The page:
Parker and Tarabay, who play the Roman legate Claudius Glaber and injured gladiator turned scheming messenger Ashur, are the ostensible villains of the show, but they stressed they never view their roles in that way. Each character believes he's the victim and that Spartacus is the villain.

The new season has brought a change for the two characters, who “suddenly realize they don't have to behave as correctly as they have been,” Parker said. “They don't have to follow the rules so much. They can start breaking them. So while they believe they're trying to do the right thing, they no longer feel they have to do it in exactly the right way.”

Tarabay said the fact that the roles are written in a complex way, with no one completely good or completely bad, is what makes Spartacus so interesting for the actors, because the perspective of the audience is not necessarily the one each character holds. “I think ultimately the goal for everybody is survival and surviving,” he said. “And maybe the Romans are a little bit different because there's that sense of entitlement.”

Parker described Ashur and Glaber as bullied kids. “The Romans bully Glaber, all the posh Romans,” he said, “and everyone bullies Ashur.”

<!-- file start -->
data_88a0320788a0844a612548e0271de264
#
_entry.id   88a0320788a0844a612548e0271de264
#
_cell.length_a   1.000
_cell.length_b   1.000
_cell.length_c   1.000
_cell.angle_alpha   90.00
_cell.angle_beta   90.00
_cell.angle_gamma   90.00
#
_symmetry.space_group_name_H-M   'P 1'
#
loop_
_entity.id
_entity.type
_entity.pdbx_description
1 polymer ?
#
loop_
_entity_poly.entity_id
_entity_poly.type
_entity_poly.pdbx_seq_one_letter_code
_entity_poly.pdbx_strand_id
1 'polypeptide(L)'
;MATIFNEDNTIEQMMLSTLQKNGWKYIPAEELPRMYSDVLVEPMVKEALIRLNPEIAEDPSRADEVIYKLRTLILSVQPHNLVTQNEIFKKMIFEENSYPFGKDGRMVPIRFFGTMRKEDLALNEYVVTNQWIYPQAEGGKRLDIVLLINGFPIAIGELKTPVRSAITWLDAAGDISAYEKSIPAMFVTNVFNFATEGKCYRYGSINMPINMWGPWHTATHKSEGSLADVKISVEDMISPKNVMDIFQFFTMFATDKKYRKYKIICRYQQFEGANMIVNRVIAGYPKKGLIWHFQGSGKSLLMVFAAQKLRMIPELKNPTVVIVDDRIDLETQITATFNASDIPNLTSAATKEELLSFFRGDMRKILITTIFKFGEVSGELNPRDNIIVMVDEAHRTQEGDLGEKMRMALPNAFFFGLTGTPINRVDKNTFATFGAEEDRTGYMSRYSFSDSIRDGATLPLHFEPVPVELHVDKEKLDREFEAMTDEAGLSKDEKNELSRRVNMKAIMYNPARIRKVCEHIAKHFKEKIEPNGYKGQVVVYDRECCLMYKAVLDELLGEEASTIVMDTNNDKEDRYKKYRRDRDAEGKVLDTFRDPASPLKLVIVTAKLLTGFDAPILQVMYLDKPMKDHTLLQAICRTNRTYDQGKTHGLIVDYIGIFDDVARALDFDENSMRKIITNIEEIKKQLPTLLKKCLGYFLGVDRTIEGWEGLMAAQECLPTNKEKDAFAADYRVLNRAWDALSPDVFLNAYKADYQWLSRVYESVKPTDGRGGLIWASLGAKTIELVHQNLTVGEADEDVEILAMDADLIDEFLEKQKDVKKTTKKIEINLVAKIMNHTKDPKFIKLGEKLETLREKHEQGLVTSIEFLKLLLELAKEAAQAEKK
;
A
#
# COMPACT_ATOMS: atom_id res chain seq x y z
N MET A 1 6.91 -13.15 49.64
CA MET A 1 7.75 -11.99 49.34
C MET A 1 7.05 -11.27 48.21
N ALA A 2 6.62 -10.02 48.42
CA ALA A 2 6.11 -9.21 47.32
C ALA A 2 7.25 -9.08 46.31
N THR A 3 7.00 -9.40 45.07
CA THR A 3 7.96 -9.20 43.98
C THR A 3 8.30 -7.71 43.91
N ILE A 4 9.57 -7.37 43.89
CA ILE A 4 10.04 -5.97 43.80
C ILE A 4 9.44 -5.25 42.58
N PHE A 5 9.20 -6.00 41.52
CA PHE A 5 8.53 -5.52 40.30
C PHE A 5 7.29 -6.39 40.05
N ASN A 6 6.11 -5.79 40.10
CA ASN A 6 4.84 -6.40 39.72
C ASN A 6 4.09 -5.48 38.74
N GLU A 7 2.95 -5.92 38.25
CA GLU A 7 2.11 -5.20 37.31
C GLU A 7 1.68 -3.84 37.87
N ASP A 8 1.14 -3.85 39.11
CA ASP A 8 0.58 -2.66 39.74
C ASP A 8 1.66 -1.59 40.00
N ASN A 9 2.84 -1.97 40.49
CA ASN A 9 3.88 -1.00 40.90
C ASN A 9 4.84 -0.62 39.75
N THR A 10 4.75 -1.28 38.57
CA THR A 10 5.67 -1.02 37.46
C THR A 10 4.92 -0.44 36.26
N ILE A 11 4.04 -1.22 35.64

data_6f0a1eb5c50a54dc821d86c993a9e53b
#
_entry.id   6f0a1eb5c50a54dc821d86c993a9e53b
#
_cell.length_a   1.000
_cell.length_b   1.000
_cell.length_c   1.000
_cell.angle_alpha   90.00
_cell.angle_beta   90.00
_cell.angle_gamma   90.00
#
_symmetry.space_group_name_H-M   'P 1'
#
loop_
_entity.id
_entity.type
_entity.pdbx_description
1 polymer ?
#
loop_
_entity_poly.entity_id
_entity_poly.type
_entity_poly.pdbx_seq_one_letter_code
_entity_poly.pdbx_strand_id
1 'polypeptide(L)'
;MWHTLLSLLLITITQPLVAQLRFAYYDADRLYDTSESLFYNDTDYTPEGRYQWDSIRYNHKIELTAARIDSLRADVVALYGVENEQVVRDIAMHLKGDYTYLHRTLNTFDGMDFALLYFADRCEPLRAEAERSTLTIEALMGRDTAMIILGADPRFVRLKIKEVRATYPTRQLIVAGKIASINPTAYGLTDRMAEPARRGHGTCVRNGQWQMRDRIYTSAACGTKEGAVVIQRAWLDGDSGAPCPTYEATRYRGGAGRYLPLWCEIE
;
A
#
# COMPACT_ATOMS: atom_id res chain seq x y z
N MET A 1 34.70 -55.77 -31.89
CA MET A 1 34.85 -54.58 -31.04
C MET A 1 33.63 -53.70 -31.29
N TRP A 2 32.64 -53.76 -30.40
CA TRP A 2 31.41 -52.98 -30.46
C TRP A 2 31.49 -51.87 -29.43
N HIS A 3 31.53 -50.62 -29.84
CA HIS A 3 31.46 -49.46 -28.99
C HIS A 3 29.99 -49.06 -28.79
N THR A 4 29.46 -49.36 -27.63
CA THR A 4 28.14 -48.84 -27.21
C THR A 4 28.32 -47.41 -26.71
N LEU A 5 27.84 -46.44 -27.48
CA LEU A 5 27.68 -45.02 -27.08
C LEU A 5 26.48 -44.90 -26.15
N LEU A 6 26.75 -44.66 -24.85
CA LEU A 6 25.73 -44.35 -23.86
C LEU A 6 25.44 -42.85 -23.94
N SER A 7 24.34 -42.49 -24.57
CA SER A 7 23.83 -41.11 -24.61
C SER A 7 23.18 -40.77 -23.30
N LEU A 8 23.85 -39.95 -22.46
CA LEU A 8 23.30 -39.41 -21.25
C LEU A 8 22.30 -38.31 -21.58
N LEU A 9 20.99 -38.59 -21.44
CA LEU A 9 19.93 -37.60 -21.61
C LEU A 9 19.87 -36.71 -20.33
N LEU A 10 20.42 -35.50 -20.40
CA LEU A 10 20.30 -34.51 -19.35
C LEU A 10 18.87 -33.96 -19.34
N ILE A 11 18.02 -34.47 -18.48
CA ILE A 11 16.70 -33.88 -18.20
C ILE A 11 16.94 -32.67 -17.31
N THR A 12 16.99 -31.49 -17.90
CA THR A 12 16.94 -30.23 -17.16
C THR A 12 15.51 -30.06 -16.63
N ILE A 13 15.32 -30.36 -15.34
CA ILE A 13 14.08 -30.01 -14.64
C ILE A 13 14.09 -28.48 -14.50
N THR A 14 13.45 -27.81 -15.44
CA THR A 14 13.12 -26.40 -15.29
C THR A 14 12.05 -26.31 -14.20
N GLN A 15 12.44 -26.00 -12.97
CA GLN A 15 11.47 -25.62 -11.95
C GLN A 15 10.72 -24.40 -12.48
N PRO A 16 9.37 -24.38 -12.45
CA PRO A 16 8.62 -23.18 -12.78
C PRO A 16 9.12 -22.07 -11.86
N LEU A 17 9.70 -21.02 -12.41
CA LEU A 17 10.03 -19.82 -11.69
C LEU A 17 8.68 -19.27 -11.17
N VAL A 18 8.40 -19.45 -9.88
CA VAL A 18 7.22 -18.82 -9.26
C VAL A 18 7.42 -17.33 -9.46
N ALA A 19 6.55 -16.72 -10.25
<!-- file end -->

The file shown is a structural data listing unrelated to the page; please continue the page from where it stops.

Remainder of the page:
Asked whether Glaber’s true enemy isn't actually Spartacus but his wife Illythia, Parker agreed. “I think she is the one that destroys him the most,” he said, praising actress Viva Bianca for creating “this absolute monster of a character. Always a joy to see how Ilithyia responds to the situation.”

When talking about Ashur will be doing int he new season, Tarabay hesitated to offer any details but said that Crixus is his ultimate enemy, and viewers should expect conflict between the two. He admitted he spent a lot of time working with Lucy Lawless -- she returns as Lucretia, widow of the slain lanista Batiatus -- but that he was continually surprised by what his character did throughout the season.

“You’ll see him plotting a lot of stuff,” Tarabay said. “Ashur's going to cause a lot of problems this season, even more problems than I thought he would actually end up doing, physically and mentally.”

Ashur may still be angry over the events of the first season, during which the gladiator revolt interrupted his rise, but now he finds himself playing a much bigger game with Glaber and the Romans. “His plan keeps getting bigger and bigger,” Tarabay said. “It doesn't come easy, and Glaber doesn't make it easier for him. And Lucretia doesn't make it easier. But in general, in general it's hard all the way around.”

Feurriegel, whose character Agron is reeling from the death of his brother in last season's escape, said the dynamic among the slaves also changes, with tensions escalating between the Germans and Gauls -- and especially between Agron and Crixus -- as the group finds itself struggling against each character's agenda.

But that push and pull is what sees the visionary Spartacus emerge as leader. “He says the whole way through, ‘Everybody is equal,’" Feuerriegel said. “'Everybody is equal regardless of what you do, where you've come from, everybody is equal.'”

Spartacus: Vengeance premieres tonight at 10 ET/PT on Starz.